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Seasonal transmission potential and activity peaks of the new influenza A(H1N1): a Monte Carlo likelihood analysis based on human mobility

Overview of attention for article published in BMC Medicine, September 2009
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About this Attention Score

  • In the top 25% of all research outputs scored by Altmetric
  • High Attention Score compared to outputs of the same age (88th percentile)
  • Average Attention Score compared to outputs of the same age and source

Mentioned by

blogs
1 blog
twitter
1 tweeter
wikipedia
1 Wikipedia page
f1000
1 research highlight platform

Citations

dimensions_citation
203 Dimensions

Readers on

mendeley
268 Mendeley
citeulike
6 CiteULike
Title
Seasonal transmission potential and activity peaks of the new influenza A(H1N1): a Monte Carlo likelihood analysis based on human mobility
Published in
BMC Medicine, September 2009
DOI 10.1186/1741-7015-7-45
Pubmed ID
Authors

Duygu Balcan, Hao Hu, Bruno Goncalves, Paolo Bajardi, Chiara Poletto, Jose J Ramasco, Daniela Paolotti, Nicola Perra, Michele Tizzoni, Wouter Van den Broeck, Vittoria Colizza, Alessandro Vespignani

Abstract

On 11 June the World Health Organization officially raised the phase of pandemic alert (with regard to the new H1N1 influenza strain) to level 6. As of 19 July, 137,232 cases of the H1N1 influenza strain have been officially confirmed in 142 different countries, and the pandemic unfolding in the Southern hemisphere is now under scrutiny to gain insights about the next winter wave in the Northern hemisphere. A major challenge is pre-emptied by the need to estimate the transmission potential of the virus and to assess its dependence on seasonality aspects in order to be able to use numerical models capable of projecting the spatiotemporal pattern of the pandemic.

Twitter Demographics

The data shown below were collected from the profile of 1 tweeter who shared this research output. Click here to find out more about how the information was compiled.

Mendeley readers

The data shown below were compiled from readership statistics for 268 Mendeley readers of this research output. Click here to see the associated Mendeley record.

Geographical breakdown

Country Count As %
United States 13 5%
United Kingdom 4 1%
Italy 4 1%
Brazil 3 1%
Canada 3 1%
Australia 3 1%
Spain 3 1%
France 2 <1%
Vietnam 1 <1%
Other 6 2%
Unknown 226 84%

Demographic breakdown

Readers by professional status Count As %
Student > Ph. D. Student 73 27%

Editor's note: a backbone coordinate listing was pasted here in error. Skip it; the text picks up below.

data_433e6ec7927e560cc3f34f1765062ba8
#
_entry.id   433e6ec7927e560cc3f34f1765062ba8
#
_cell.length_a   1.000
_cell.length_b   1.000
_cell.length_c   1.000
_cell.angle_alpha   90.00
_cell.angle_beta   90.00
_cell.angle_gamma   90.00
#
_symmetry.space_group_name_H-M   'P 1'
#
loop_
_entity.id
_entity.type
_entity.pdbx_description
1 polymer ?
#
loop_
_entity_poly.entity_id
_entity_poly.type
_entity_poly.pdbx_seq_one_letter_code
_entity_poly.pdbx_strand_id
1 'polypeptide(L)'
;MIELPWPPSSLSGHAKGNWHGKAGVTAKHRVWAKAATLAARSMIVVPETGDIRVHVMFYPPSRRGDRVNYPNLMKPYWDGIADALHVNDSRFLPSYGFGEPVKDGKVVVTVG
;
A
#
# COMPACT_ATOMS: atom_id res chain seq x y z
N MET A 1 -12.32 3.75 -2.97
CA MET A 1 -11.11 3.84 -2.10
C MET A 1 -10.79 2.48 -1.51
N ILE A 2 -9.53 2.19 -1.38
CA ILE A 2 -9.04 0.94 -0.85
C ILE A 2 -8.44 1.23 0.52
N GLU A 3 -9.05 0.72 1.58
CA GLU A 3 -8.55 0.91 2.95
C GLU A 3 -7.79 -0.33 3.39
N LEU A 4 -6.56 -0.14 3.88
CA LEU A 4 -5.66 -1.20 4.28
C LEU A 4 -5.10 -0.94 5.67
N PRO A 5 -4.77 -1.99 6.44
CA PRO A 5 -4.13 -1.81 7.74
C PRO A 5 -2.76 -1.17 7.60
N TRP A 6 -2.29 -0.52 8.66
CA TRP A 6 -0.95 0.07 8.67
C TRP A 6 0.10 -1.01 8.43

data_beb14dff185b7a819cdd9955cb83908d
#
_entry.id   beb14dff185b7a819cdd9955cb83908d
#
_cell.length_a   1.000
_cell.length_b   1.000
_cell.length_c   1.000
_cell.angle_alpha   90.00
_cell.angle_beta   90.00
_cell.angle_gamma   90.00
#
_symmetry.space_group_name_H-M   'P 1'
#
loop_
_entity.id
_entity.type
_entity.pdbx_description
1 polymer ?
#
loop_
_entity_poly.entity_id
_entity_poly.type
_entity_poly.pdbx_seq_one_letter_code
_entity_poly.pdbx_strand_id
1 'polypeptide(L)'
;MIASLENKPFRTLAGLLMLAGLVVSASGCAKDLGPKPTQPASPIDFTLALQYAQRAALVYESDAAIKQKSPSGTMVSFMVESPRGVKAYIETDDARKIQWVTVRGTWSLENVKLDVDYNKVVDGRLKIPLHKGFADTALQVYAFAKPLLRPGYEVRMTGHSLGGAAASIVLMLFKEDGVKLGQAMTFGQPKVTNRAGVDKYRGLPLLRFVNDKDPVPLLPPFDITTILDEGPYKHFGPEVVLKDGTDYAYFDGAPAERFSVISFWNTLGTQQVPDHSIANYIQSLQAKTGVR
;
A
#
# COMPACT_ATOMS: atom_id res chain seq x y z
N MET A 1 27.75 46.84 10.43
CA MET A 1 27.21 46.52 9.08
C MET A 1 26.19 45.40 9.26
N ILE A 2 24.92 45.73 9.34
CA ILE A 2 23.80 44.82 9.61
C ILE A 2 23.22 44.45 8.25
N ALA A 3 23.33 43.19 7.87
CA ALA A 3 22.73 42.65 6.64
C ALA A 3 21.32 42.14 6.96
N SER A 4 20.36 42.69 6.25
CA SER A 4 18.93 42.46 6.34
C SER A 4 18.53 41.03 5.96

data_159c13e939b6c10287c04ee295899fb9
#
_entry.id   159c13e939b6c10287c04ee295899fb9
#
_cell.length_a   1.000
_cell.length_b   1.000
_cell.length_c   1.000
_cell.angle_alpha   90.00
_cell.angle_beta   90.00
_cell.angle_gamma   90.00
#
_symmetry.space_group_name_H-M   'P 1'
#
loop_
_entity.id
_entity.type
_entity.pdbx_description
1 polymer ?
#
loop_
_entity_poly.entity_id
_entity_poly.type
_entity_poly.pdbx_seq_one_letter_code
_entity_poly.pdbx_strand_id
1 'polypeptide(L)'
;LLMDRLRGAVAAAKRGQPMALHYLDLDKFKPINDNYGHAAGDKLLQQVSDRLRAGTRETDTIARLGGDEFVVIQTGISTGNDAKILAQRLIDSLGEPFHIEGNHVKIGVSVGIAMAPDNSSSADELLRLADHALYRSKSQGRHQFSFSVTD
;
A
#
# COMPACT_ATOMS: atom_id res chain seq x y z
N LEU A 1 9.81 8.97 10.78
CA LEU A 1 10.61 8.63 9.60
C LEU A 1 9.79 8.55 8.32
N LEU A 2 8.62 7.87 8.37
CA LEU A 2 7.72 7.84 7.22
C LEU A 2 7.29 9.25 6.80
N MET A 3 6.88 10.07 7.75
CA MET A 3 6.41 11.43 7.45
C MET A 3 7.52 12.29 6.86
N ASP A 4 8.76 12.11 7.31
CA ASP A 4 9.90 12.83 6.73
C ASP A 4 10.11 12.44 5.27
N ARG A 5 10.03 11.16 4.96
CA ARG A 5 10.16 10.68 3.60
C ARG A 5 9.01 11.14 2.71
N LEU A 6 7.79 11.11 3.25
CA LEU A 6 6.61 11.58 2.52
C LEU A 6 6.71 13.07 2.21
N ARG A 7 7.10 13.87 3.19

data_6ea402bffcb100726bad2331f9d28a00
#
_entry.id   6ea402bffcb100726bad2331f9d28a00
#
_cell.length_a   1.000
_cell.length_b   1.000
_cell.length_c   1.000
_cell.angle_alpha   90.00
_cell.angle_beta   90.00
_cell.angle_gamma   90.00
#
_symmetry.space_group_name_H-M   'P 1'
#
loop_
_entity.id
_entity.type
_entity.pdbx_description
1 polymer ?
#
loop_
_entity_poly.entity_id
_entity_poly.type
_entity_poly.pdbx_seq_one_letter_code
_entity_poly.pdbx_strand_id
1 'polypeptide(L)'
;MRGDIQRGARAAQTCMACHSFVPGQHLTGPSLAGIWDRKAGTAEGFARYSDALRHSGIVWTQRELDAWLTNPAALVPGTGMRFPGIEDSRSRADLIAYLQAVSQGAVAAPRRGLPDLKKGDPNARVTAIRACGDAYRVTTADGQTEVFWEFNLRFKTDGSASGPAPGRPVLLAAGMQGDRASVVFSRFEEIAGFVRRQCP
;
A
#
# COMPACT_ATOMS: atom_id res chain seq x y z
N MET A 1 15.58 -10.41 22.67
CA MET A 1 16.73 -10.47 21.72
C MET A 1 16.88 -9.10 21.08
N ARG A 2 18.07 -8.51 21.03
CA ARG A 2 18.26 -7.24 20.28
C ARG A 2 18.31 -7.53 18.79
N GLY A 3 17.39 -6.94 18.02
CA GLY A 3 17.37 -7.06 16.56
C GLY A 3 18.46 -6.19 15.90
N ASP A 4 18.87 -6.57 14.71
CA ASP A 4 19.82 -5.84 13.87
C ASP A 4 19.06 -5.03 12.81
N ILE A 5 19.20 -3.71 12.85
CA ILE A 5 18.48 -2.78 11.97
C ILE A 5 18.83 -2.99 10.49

Researcher 66 25%
Student > Master 28 10%
Professor > Associate Professor 17 6%
Professor 14 5%
Other 51 19%
Unknown 19 7%
Readers by discipline Count As %
Medicine and Dentistry 47 18%
Agricultural and Biological Sciences 42 16%
Physics and Astronomy 35 13%
Computer Science 28 10%
Mathematics 26 10%
Other 63 24%
Unknown 27 10%

Attention Score in Context

This research output has an Altmetric Attention Score of 12. This is our high-level measure of the quality and quantity of online attention that it has received. This Attention Score, as well as the ranking and number of research outputs shown below, was calculated when the research output was last mentioned on 26 April 2016.
All research outputs
#1,120,251
of 12,365,836 outputs
Outputs from BMC Medicine
#917
of 1,973 outputs
Outputs of similar age
#30,286
of 268,450 outputs
Outputs of similar age from BMC Medicine
#40
of 61 outputs
Altmetric has tracked 12,365,836 research outputs across all sources so far. Compared to these this one has done particularly well and is in the 90th percentile: it's in the top 10% of all research outputs ever tracked by Altmetric.
So far Altmetric has tracked 1,973 research outputs from this source. They typically receive a lot more attention than average, with a mean Attention Score of 33.7. This one has gotten more attention than average, scoring higher than 53% of its peers.
Older research outputs will score higher simply because they've had more time to accumulate mentions. To account for age we can compare this Altmetric Attention Score to the 268,450 tracked outputs that were published within six weeks on either side of this one in any source. This one has done well, scoring higher than 88% of its contemporaries.
We're also able to compare this research output to 61 others from the same source and published within six weeks on either side of this one. This one is in the 34th percentile – i.e., 34% of its contemporaries scored the same or lower than it.